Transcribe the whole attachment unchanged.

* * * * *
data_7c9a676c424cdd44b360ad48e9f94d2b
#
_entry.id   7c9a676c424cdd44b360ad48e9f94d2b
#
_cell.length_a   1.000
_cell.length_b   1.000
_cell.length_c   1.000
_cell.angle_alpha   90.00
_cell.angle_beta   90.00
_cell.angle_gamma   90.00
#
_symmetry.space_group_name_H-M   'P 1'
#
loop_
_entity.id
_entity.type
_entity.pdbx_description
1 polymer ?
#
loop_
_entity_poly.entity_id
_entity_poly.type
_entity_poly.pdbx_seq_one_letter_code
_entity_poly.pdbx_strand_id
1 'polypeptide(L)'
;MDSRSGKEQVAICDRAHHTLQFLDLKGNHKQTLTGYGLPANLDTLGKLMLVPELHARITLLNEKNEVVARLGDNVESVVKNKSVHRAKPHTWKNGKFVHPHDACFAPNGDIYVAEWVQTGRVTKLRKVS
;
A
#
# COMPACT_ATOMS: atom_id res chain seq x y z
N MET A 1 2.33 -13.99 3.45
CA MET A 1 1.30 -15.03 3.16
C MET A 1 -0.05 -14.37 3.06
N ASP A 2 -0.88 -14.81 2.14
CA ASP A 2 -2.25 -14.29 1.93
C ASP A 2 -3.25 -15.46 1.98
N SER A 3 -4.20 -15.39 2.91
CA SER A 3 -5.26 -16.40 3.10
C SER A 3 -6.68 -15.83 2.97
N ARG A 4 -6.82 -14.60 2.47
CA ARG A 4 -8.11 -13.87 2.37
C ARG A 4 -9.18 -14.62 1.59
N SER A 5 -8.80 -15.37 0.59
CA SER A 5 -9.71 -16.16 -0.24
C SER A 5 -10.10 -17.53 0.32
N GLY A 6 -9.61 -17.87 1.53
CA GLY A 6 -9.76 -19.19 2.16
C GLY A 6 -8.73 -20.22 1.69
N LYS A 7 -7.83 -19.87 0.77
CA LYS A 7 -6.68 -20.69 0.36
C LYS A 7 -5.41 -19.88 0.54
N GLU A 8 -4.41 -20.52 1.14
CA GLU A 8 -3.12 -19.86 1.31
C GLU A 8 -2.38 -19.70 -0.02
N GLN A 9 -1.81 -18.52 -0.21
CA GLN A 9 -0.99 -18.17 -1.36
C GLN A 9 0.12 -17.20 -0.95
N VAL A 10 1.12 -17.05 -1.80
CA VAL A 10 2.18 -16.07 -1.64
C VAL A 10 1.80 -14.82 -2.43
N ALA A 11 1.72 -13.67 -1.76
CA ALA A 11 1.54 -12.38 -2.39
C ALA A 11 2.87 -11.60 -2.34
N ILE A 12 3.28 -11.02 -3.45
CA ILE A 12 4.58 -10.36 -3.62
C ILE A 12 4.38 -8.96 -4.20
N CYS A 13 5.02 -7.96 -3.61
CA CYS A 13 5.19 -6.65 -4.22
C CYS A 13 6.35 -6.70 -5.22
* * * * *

data_7c9a676c424cdd44b360ad48e9f94d2b
#
_entry.id   7c9a676c424cdd44b360ad48e9f94d2b
#
_cell.length_a   1.000
_cell.length_b   1.000
_cell.length_c   1.000
_cell.angle_alpha   90.00
_cell.angle_beta   90.00
_cell.angle_gamma   90.00
#
_symmetry.space_group_name_H-M   'P 1'
#
loop_
_entity.id
_entity.type
_entity.pdbx_description
1 polymer ?
#
loop_
_entity_poly.entity_id
_entity_poly.type
_entity_poly.pdbx_seq_one_letter_code
_entity_poly.pdbx_strand_id
1 'polypeptide(L)'
;MDSRSGKEQVAICDRAHHTLQFLDLKGNHKQTLTGYGLPANLDTLGKLMLVPELHARITLLNEKNEVVARLGDNVESVVKNKSVHRAKPHTWKNGKFVHPHDACFAPNGDIYVAEWVQTGRVTKLRKVS
;
A
#
# COMPACT_ATOMS: atom_id res chain seq x y z
N MET A 1 2.33 -13.99 3.45
CA MET A 1 1.30 -15.03 3.16
C MET A 1 -0.05 -14.37 3.06
N ASP A 2 -0.88 -14.81 2.14
CA ASP A 2 -2.25 -14.29 1.93
C ASP A 2 -3.25 -15.46 1.98
N SER A 3 -4.20 -15.39 2.91
CA SER A 3 -5.26 -16.40 3.10
C SER A 3 -6.68 -15.83 2.97
N ARG A 4 -6.82 -14.60 2.47
CA ARG A 4 -8.11 -13.87 2.37
C ARG A 4 -9.18 -14.62 1.59
N SER A 5 -8.80 -15.37 0.59
CA SER A 5 -9.71 -16.16 -0.24
C SER A 5 -10.10 -17.53 0.32
N GLY A 6 -9.61 -17.87 1.53
CA GLY A 6 -9.76 -19.19 2.16
C GLY A 6 -8.73 -20.22 1.69
N LYS A 7 -7.83 -19.87 0.77
CA LYS A 7 -6.68 -20.69 0.36
C LYS A 7 -5.41 -19.88 0.54
N GLU A 8 -4.41 -20.52 1.14
CA GLU A 8 -3.12 -19.86 1.31
C GLU A 8 -2.38 -19.70 -0.02
N GLN A 9 -1.81 -18.52 -0.21
CA GLN A 9 -0.99 -18.17 -1.36
C GLN A 9 0.12 -17.20 -0.95
N VAL A 10 1.12 -17.05 -1.80
CA VAL A 10 2.18 -16.07 -1.64
C VAL A 10 1.80 -14.82 -2.43
N ALA A 11 1.72 -13.67 -1.76
CA ALA A 11 1.54 -12.38 -2.39
C ALA A 11 2.87 -11.60 -2.34
N ILE A 12 3.28 -11.02 -3.45
CA ILE A 12 4.58 -10.36 -3.62
C ILE A 12 4.38 -8.96 -4.20
N CYS A 13 5.02 -7.96 -3.61
CA CYS A 13 5.19 -6.65 -4.22
C CYS A 13 6.35 -6.70 -5.22